Led by House Majority Leader Bryan Cutler, we adopted an amendment that requires the administration to review the quantity of all tests statewide, and propose a timeline, plan and cost to disburse testing kits statewide with priority given to those at a higher risk of contracting the virus. The measure ensures we don’t have to guess who has the virus; we can test to find out for sure.

The bill with this amendment is pending final consideration in the House next week.  
The Good News and the Bad News
The good news is a bill passed by the House last week that would help ambulance companies meet staffing requirements and continue to serve their communities, as well as ensure benefits for first responders and National Guard members who may be impacted by COVID-19, has been signed into law as Act 17 of 2020.

The bad news is a bill to enhance the availability of telemedicine in the Commonwealth was vetoed by the governor. Telemedicine is a great tool in this time of social distancing, and it would also boost accessibility and affordability of care in rural and other underserved areas of the Commonwealth. The governor made the wrong decision, and we will continue working to ensure Pennsylvanians have the opportunity to use this important tool.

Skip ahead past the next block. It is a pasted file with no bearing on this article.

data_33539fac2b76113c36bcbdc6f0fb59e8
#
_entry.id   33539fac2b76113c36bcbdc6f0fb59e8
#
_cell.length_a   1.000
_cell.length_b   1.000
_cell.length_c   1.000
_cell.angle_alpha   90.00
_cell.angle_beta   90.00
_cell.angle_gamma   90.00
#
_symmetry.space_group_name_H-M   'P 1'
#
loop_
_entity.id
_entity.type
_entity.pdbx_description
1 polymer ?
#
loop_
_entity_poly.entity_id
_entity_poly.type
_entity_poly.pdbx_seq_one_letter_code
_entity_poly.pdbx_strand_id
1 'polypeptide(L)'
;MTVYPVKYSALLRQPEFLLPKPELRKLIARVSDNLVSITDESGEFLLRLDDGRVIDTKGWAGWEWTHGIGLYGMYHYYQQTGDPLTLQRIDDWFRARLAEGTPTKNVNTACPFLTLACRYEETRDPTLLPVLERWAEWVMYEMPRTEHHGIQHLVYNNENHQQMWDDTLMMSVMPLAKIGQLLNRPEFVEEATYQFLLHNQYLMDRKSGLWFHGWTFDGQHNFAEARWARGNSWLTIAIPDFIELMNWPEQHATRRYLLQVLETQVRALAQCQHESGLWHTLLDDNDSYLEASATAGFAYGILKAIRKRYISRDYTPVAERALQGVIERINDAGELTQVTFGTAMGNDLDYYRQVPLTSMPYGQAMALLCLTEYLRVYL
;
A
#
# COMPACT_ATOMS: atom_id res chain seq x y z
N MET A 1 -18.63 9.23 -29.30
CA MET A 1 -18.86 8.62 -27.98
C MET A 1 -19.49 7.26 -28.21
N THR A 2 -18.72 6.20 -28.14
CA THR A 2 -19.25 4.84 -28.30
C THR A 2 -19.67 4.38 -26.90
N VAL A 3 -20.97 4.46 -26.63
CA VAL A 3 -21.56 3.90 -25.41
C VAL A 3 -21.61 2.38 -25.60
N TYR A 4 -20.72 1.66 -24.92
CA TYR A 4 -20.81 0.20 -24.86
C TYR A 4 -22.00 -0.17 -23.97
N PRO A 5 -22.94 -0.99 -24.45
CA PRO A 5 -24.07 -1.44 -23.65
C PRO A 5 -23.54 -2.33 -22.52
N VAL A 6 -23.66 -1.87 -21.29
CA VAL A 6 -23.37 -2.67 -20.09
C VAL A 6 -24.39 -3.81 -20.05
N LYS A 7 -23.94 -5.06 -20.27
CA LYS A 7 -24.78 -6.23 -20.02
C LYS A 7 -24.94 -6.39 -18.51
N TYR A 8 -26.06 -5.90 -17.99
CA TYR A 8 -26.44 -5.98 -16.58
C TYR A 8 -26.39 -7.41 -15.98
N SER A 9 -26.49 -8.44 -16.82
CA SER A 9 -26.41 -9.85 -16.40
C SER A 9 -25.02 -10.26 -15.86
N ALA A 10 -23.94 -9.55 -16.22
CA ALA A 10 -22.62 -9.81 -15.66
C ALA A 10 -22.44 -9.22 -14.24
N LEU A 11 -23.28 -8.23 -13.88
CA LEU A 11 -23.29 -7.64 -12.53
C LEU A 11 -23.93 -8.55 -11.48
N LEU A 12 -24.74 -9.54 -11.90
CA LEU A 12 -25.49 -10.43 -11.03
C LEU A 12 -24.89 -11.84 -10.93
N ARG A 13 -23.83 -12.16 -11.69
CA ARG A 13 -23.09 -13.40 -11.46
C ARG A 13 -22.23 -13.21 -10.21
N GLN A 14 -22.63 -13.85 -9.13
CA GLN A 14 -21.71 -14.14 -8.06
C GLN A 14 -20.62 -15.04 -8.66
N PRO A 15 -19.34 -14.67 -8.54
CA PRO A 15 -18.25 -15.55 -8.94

Other bills passed by the House this week:

  •   To help our communities and first responders, House Bill 2413 would invest up to $40 million in grants for fire and emergency medical services companies.
  •   To help save taxpayer dollars, House Bill 2418 would require a comprehensive review of all Commonwealth debt to identify opportunities to take advantage of refinancing at lower interest rates. House Bill 2392 would require the Independent Fiscal Office to include critical risk factors in its assessment of the Commonwealth’s fiscal condition to help lawmakers better plan and budget within our means.
  •   To address regulations, House Bill 2415 would require the Office of the Governor to notify legislative leaders in writing by electronic means when a specific statute or regulation is suspended, modified or waived under the authority of the emergency order.
  •   To ensure intergovernmental cooperation throughout the disaster and recovery period, House Bill 2419 would establish the COVID-19 inter-branch Cost and Recovery Task Force.

 
 
 
Questions Abound Regarding State’s Reopening

Not unlike the governor’s business closure orders, his announcement last week of a phased plan to reopen the Commonwealth has generated more questions than answers. The initial explanation indicated decisions to reopen would be based on case counts and other data in long-established Department of Health regions. The governor has now indicated he is changing course and will be considering data on a county-by-county basis. The exact nature of the data is mostly unknown.